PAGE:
- Can turn head from side to side when lying prone BIRTH-4 WEEKS
- No longer has Moro reflex 2.5-3 months
- Play’s w/ hands; balances head and body for short periods while sitting 16 WEEKS (4 months)
- Able to sit up; can roll over (roll to abdomen); controls head movements 20 Weeks (5 months)
- Sits alone in highchair; rolls over and back from abdomen 24 WEEEKS (6 months)
- Can lift head up when in supine position 28 WEEKS (7 months)
- Crawls around 32 WEEKS (8 months)
- Stands alone; begins to walk alone; can change self from prone to sitting to standing position 40 WK- 1YR/10-12 months
Fine Motor Development
- Hands flexed BIRTH to 4 weeks
- Hands open 6 weeks
- No longer has grasp reflex 10 to 12 weeks (3 months)
- Grasps objects with 2 hands; eye-hand coordination beginning 16 Weeks (4 months)
- Holds a bottle 24 weeks (6 months)
- Holds a cup; transfers objects from one hand to the other 28 weeks (7 months)
- Palmer grasp lessens and pincer grasp develops 32 WEEKS (8 months)
- PINCER GRASP- USING THUMB AND FINGER
- Stacks blocks; holds crayon to scribble on paper 40 WEEK (1 YR 10-12) months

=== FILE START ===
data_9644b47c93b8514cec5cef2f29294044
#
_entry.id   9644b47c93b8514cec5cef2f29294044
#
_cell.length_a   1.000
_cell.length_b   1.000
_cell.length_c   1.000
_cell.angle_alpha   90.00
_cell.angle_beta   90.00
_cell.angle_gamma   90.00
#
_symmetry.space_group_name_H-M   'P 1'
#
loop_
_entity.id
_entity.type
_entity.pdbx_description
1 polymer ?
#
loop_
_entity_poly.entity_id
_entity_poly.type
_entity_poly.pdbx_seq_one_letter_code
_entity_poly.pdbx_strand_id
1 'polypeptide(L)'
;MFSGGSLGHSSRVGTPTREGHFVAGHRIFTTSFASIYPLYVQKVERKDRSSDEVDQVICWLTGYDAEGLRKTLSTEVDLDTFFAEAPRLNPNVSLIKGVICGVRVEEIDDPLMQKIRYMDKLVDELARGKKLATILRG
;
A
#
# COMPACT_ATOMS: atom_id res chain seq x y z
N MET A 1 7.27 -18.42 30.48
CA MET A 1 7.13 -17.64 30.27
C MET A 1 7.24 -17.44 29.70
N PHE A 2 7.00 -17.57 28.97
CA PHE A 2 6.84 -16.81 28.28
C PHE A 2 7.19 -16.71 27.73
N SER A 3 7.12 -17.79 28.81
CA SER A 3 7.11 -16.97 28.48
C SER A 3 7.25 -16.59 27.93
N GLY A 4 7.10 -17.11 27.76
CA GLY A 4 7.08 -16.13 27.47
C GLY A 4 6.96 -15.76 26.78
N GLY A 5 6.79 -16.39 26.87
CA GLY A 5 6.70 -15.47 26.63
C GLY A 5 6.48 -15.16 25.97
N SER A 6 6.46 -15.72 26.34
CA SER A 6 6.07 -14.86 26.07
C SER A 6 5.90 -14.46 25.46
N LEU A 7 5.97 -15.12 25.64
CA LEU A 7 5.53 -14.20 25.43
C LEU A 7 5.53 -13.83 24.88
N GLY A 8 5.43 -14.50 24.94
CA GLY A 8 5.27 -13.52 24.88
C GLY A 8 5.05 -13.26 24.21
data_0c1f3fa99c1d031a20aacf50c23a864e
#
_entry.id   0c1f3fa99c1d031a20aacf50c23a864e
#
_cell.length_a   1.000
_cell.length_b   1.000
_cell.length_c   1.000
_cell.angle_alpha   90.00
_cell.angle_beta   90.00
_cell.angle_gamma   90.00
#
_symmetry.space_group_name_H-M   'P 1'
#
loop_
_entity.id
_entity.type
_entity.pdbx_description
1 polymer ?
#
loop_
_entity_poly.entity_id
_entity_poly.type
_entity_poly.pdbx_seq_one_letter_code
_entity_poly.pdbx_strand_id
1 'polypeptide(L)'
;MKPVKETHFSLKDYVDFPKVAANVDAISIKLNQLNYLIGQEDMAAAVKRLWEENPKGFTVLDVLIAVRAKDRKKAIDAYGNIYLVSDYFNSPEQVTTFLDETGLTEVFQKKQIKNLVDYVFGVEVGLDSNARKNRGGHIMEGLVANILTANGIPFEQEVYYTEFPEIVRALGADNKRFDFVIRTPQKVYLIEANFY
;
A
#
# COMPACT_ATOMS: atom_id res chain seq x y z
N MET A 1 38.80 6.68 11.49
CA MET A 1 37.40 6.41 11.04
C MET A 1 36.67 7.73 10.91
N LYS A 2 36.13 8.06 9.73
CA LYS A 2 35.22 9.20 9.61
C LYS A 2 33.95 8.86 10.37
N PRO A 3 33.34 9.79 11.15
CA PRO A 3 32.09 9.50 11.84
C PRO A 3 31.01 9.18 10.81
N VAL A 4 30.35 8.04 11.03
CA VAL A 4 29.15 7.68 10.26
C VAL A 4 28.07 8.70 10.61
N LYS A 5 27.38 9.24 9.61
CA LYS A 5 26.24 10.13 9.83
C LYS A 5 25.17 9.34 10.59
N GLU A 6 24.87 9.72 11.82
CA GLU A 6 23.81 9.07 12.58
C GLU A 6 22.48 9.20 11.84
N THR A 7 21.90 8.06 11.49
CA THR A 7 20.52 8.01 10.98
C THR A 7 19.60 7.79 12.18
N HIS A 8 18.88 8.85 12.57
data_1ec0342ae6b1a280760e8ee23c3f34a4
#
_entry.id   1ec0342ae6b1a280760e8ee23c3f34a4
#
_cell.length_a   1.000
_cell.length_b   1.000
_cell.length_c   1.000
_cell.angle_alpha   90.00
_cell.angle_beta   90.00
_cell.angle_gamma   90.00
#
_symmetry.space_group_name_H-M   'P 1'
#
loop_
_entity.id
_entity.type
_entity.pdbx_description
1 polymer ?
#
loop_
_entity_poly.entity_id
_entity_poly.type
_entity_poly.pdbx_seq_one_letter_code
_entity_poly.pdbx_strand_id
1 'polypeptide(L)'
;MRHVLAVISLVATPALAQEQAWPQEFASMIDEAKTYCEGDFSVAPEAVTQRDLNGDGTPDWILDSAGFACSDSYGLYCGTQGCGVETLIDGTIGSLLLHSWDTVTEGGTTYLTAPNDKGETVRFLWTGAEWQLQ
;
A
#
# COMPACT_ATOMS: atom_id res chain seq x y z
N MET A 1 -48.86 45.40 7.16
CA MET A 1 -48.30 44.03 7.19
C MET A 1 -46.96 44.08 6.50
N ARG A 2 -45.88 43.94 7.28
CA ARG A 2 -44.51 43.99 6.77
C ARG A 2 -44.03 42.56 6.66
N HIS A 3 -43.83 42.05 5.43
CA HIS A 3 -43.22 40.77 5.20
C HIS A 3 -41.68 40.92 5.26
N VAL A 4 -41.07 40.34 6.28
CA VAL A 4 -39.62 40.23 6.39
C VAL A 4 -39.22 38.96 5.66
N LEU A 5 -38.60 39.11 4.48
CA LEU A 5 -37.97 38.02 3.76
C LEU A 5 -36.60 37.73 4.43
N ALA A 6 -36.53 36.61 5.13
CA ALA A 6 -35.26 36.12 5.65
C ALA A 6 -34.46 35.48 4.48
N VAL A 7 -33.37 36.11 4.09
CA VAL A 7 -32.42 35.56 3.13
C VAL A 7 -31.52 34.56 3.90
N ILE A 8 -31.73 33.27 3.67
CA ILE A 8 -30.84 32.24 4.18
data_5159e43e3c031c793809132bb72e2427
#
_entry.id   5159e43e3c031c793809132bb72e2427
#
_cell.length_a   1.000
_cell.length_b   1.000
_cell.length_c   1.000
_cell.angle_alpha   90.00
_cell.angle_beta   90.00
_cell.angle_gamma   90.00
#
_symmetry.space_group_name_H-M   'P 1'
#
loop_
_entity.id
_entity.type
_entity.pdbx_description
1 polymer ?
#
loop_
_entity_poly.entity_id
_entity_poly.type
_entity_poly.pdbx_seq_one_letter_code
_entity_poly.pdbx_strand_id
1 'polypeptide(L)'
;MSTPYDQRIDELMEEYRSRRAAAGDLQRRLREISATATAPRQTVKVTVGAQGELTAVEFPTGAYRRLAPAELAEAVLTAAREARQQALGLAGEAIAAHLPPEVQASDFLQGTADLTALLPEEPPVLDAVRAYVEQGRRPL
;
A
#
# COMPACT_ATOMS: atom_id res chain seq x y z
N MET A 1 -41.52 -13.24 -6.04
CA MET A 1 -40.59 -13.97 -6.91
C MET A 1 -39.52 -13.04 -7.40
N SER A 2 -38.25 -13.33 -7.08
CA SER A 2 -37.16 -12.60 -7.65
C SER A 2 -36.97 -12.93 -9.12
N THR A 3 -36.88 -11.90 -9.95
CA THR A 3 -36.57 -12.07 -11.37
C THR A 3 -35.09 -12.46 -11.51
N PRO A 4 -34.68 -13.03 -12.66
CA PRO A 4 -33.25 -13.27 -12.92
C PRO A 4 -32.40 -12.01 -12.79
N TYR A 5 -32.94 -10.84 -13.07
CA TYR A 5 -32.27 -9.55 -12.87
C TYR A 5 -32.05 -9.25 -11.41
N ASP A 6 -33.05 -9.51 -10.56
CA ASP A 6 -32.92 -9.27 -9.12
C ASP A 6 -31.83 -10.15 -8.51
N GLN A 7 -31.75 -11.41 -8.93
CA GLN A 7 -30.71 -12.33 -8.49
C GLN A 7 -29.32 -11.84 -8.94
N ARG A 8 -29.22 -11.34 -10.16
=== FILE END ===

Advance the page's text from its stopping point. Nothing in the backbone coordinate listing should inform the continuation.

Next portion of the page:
- Cries when upset BIRTH-4 weeks
- Cooing predominant; babbling sounds 6 WEEKS (1.5 months)
- Laughs aloud 16 WEEKs (4 months)
- Duplicates “ma-ma” and “pa-pa” 28 WEEKS (7 months)
- Words emerge; says “ma-ma” and “da-da” w/ meaning 40 WKS/1 YR/10-12 months
- Some smiling begins BIRTH-4 weeks
- Smiles at significant others 10-12 WKS/2.5-3 months
- Squeals and laughs 16 WEEKS/4 months
- Smiles at self in mirror; Cries when objects are taken away 20 WKS/5 months
- Likes to be picked up; plays “peek-a-boo”; Fear of strangers 24 WKS/6 months
- Imitates simple acts; responds to “no” 28 WEEKS/7 months
- Afraid of strangers 32 WEEKS/8 months
- Does things to attract attention; imitates parents 40 WEEKS-1 YR/10-12 months
- Infant’s development depends on mutual relationship with give and take between the infant and the environment
- Family Caregivers play most important role
- An infant understands only through the five senses and cannot apply abstract reasoning
- As infant matures, it recognizes parents as primary caregivers and the infant will become fearful when they disappear
- To the infant out of sight = out of existence
- Self-assurance is necessary to confirm that objects and people do not cease to exist when out of sight
- During the first year of life, the infant’s rapid growth creates greater need for nutrients more than any other time of life
- Per Academy of Pediatrics Committee on Nutrition, BREAST-FEEDING is the best method
- First 4 to 6 months of life, use of breast milk or commercial infant formulas exclusively
- May need supplemented vitamins C and D, iron, and fluoride